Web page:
Juhan Liivi käsitus luulekunstist / Juhan Liiv's Conception of Poetics
Teesid: Artikkel tutvustab Juhan Liivi (1864–1913) luulekäsitust. Liivi mõtlemise selgust ja rangust on senistes tõlgendustes alahinnatud. Uurimuses näitan, et Liivi mõtteavaldustest vormub selge esteetiline programm. Liivi arusaam luulekunstist ilmneb kõige terviklikumal kujul tema kirjutises „Ääremärkused“. Selline lähenemine oponeerib kultuuri üldises teadvuses kajastuvale kujutlusele Liivist kui traagilise saatusega nõrgameelsest luuletajast.
S U M M A R Y
This paper gives an overview of Juhan Liiv's (1864–1913) poetic analysis and concludes that Liiv's observations form a clear aesthetic framework, a claim that subverts the general cultural depiction of Liiv as a weak-minded poet with a tragic destiny. However, one could argue that the clarity and strictness of Liiv's poetic comprehension has been greatly underestimated – a comprehension that is especially direct and profound in his essay ”Marginalia“ (”Ääremärkused“).
In the first section, the author observes how Liiv's artistic sense has been viewed in earlier interpretations. Although Liiv's artistic perceptions were analyzed to some degree by Friedebert Tuglas, the first important researcher of Liiv's work, they have gained ground in the new millennium with the work of Jüri Talvet, whose selection of verses and fragments of Liiv’s poetry show Liiv’s poetic understanding in a new light.
The second section maps the manifestations of Liiv’s viewpoints, which are also reflected outside of Liiv’s poetic creations. From the perspective of poetic analysis, ”Marginalia“, written in the final years of his life, conceptualizes poetry much more than any of his previous work, but because the manuscript has received less attention, it is not considered to be the heart of Liiv’s canon. This paper thus aggregates Liiv’s artistic observations of his remaining work into one system.
The third section focuses on the interpretation of ”Marginalia“, drawing from the manuscript since the essay itself was published only as excerpts. Vague and ambiguous imagery has been a defining feature of Liiv’s literary style, which has often confused readers, but he consistently uses basic forms of expression and few concepts in his discussion. As a whole, ”Marginalia“ follows a logical train of thought to highlight Liiv’s core viewpoints and describes principles and poetic techniques that are useful for nurturing the effects of poetic content.
This paper’s fourth section observes Liiv’s understanding of aesthetics. Since Liiv’s poetry is considered improvisational, his strict poetic observations are surprising, and while his train of thought loosely follows that of realism, it does not adhere to the canon of realism. Liiv suggests that to best portray an experience in poetry, one must depict the object of that experience as clearly as possible. Life, then, must be depicted as realistically as possible to most efficiently communicate the described experience and thus increase the impact of poetry. Therefore, it is pointless to view Liiv’s aesthetic principles as canonized aesthetic comprehension, but rather as a representation of the inner workings of his thoughts based on the points he has stressed. This interpretation of poetics encourages a depiction of only the most shallow aspects of life, and as such, one could consider Liiv’s aesthetic interpretations to be the aesthetics of poverty.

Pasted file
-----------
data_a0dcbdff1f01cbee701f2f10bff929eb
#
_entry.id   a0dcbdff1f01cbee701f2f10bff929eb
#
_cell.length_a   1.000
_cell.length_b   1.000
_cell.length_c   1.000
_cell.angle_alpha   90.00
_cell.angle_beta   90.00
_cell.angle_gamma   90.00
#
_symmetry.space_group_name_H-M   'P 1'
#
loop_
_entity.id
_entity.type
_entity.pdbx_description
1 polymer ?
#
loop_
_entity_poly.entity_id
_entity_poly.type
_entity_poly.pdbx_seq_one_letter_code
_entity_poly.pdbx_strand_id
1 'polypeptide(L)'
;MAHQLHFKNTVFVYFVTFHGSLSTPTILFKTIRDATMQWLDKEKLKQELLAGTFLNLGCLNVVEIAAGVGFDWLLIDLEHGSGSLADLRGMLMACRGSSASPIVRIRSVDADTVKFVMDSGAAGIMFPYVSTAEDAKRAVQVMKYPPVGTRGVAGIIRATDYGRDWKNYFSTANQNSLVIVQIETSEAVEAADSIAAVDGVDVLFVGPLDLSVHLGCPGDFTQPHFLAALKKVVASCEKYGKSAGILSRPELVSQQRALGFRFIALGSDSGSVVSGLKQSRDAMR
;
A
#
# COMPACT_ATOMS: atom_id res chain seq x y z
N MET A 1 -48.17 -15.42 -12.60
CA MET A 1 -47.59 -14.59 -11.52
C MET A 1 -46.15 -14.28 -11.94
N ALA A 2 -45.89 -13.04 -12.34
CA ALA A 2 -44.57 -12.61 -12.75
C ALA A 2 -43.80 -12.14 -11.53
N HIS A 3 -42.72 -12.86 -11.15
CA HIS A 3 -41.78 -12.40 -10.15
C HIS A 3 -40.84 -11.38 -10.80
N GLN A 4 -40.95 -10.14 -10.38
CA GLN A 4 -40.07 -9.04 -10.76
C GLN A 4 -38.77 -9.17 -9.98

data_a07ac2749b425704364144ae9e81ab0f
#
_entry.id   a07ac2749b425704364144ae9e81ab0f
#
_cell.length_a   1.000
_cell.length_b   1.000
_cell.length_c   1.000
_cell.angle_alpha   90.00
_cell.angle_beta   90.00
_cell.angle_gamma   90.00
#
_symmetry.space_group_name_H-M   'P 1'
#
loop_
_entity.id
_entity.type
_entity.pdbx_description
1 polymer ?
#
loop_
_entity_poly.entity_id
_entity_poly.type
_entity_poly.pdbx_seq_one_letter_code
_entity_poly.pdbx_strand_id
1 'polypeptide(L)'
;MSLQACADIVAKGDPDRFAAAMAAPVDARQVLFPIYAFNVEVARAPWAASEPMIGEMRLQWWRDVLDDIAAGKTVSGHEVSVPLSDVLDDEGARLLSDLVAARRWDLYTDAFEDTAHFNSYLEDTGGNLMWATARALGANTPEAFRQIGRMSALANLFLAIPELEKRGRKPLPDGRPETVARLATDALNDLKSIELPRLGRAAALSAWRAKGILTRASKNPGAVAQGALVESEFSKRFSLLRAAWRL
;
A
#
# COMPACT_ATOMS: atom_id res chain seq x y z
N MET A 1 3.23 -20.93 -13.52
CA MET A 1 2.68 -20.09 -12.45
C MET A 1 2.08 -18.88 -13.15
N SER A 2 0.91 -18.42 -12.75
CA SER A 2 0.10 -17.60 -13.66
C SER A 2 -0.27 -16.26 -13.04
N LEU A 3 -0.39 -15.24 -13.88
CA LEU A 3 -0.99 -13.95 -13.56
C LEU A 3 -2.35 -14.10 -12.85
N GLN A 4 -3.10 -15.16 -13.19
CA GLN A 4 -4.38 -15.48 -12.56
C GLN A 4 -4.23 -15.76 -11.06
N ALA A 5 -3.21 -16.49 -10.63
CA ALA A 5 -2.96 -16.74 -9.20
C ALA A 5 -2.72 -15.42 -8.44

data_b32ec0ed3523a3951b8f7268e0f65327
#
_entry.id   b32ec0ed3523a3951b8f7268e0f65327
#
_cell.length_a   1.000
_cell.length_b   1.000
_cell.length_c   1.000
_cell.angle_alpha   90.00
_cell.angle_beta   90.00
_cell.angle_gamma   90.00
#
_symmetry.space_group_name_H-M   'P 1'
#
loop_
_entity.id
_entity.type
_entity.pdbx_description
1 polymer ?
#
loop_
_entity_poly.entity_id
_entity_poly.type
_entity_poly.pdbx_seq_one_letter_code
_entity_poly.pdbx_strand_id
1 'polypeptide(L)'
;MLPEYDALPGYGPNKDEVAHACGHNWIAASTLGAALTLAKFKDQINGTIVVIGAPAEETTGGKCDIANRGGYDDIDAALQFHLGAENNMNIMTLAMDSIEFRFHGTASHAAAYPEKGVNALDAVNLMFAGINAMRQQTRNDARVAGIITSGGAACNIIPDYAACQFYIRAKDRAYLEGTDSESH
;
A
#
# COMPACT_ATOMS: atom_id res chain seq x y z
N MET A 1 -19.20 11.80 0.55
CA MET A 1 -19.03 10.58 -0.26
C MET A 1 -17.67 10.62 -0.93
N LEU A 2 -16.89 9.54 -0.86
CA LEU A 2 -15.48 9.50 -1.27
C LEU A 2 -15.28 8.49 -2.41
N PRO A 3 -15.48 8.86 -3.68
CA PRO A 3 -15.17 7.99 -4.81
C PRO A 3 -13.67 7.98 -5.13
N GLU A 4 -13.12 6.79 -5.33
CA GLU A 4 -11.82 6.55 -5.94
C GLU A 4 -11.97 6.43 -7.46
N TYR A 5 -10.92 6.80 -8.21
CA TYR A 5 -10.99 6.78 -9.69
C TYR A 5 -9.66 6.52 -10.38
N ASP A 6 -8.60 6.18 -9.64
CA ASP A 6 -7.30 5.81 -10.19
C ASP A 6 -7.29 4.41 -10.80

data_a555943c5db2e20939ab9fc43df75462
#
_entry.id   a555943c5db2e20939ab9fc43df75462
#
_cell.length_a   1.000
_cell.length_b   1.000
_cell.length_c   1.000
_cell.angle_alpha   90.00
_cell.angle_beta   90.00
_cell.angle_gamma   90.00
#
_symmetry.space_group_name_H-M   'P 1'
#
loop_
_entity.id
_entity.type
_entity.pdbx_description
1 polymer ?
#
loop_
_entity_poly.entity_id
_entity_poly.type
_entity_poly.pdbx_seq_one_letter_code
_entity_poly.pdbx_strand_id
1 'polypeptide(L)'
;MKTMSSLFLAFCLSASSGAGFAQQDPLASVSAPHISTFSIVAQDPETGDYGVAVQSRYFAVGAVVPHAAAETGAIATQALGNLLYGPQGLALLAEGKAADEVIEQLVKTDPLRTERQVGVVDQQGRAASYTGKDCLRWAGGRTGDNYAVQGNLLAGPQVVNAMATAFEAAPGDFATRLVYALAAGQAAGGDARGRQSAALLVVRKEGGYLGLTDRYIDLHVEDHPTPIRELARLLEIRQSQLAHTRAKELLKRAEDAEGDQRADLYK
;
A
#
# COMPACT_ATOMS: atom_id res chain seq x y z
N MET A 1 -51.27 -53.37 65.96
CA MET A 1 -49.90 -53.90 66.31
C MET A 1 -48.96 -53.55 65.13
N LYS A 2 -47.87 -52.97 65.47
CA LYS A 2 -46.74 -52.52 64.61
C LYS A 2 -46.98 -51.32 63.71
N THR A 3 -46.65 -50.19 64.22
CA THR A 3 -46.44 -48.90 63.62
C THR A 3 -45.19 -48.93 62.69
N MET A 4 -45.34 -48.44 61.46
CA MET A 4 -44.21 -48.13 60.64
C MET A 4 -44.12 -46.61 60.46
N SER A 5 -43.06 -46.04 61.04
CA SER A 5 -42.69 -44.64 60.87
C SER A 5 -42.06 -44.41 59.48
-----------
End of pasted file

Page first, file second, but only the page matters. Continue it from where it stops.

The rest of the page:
The final section of this paper deals with Liiv’s understanding of poetics. When observing poetry in ”Marginalia“, Liiv first examines the smallest poetic unit—the poetic word—and then attempts to define poetic wording. According to Liiv, the most important function of the poetic word is the referential function, and the poetic function is only as important as its ability to amplify the referential function of a word. He claims that it is unnecessary to distinguish a word with poetic devices or highlight the wording of the poem itself; rather, words should be made invisible in order to bring their meaning to the foreground. The poetic function aims to simplify word use and applies to an entire poem: just as an individual word should be simple and referential, so too must the whole of the poem and its expression.
Liiv also analyses how to use specific poetic devices to achieve simplicity in expression. He stresses the ”plasticity“ of expression as an integral means of communicating the experience one wishes to portray and exemplifies this idea in a section of his essay detailing poetic technique and imagery in which he describes how to clearly and exactly express ”plastic“ depictions in poetics. First he argues the necessity of a cornerstone image, meaning the ability to create space for that which is being described, thereby allowing the image in a piece to work. He also draws attention to the importance of contrast in poetry, which occurs with the use of two poetic techniques that he calls ”subtraction“ and ”addition.“ With subtraction, one presents the concepts individually in order for them to have greater poetic influence; whereas, with addition, these individual images are presented together. Liiv’s handling of poetic language could be called simplified poetics, as the significance of art is hidden in its simplicity. Simplified poetics works in combination with his broader aesthetic framework: the goal is to portray simple things using intrinsically simple and influencial expressions.